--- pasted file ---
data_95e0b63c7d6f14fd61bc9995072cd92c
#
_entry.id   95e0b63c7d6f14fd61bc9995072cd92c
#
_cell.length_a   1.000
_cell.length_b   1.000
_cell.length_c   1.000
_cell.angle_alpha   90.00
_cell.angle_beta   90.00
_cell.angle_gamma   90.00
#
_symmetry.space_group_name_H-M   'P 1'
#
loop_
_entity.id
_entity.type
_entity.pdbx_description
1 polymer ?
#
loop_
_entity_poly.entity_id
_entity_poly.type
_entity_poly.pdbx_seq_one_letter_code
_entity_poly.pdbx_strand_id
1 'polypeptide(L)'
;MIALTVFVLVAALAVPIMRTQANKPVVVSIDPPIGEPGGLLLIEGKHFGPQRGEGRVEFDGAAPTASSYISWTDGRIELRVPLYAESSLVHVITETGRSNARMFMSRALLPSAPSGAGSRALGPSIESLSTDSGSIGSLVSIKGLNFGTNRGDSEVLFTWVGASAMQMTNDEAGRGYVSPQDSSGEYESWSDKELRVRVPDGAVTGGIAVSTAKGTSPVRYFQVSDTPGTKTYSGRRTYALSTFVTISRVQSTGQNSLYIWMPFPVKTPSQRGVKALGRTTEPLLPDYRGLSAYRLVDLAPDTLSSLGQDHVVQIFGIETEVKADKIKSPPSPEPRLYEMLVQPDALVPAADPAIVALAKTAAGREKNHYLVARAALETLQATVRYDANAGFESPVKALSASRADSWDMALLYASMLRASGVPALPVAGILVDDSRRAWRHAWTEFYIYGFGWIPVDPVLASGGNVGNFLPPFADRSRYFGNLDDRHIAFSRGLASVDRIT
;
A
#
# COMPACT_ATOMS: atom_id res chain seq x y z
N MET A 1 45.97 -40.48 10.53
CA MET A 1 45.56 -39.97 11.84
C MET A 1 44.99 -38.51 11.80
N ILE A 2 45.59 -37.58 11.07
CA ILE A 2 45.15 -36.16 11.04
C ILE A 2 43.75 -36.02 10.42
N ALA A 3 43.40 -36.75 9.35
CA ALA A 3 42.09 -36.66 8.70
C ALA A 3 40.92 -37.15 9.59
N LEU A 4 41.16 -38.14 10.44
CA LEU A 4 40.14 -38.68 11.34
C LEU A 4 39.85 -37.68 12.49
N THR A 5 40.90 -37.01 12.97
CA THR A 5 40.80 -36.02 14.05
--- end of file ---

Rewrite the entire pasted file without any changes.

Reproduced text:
data_95e0b63c7d6f14fd61bc9995072cd92c
#
_entry.id   95e0b63c7d6f14fd61bc9995072cd92c
#
_cell.length_a   1.000
_cell.length_b   1.000
_cell.length_c   1.000
_cell.angle_alpha   90.00
_cell.angle_beta   90.00
_cell.angle_gamma   90.00
#
_symmetry.space_group_name_H-M   'P 1'
#
loop_
_entity.id
_entity.type
_entity.pdbx_description
1 polymer ?
#
loop_
_entity_poly.entity_id
_entity_poly.type
_entity_poly.pdbx_seq_one_letter_code
_entity_poly.pdbx_strand_id
1 'polypeptide(L)'
;MIALTVFVLVAALAVPIMRTQANKPVVVSIDPPIGEPGGLLLIEGKHFGPQRGEGRVEFDGAAPTASSYISWTDGRIELRVPLYAESSLVHVITETGRSNARMFMSRALLPSAPSGAGSRALGPSIESLSTDSGSIGSLVSIKGLNFGTNRGDSEVLFTWVGASAMQMTNDEAGRGYVSPQDSSGEYESWSDKELRVRVPDGAVTGGIAVSTAKGTSPVRYFQVSDTPGTKTYSGRRTYALSTFVTISRVQSTGQNSLYIWMPFPVKTPSQRGVKALGRTTEPLLPDYRGLSAYRLVDLAPDTLSSLGQDHVVQIFGIETEVKADKIKSPPSPEPRLYEMLVQPDALVPAADPAIVALAKTAAGREKNHYLVARAALETLQATVRYDANAGFESPVKALSASRADSWDMALLYASMLRASGVPALPVAGILVDDSRRAWRHAWTEFYIYGFGWIPVDPVLASGGNVGNFLPPFADRSRYFGNLDDRHIAFSRGLASVDRIT
;
A
#
# COMPACT_ATOMS: atom_id res chain seq x y z
N MET A 1 45.97 -40.48 10.53
CA MET A 1 45.56 -39.97 11.84
C MET A 1 44.99 -38.51 11.80
N ILE A 2 45.59 -37.58 11.07
CA ILE A 2 45.15 -36.16 11.04
C ILE A 2 43.75 -36.02 10.42
N ALA A 3 43.40 -36.75 9.35
CA ALA A 3 42.09 -36.66 8.70
C ALA A 3 40.92 -37.15 9.59
N LEU A 4 41.16 -38.14 10.44
CA LEU A 4 40.14 -38.68 11.34
C LEU A 4 39.85 -37.68 12.49
N THR A 5 40.90 -37.01 12.97
CA THR A 5 40.80 -36.02 14.05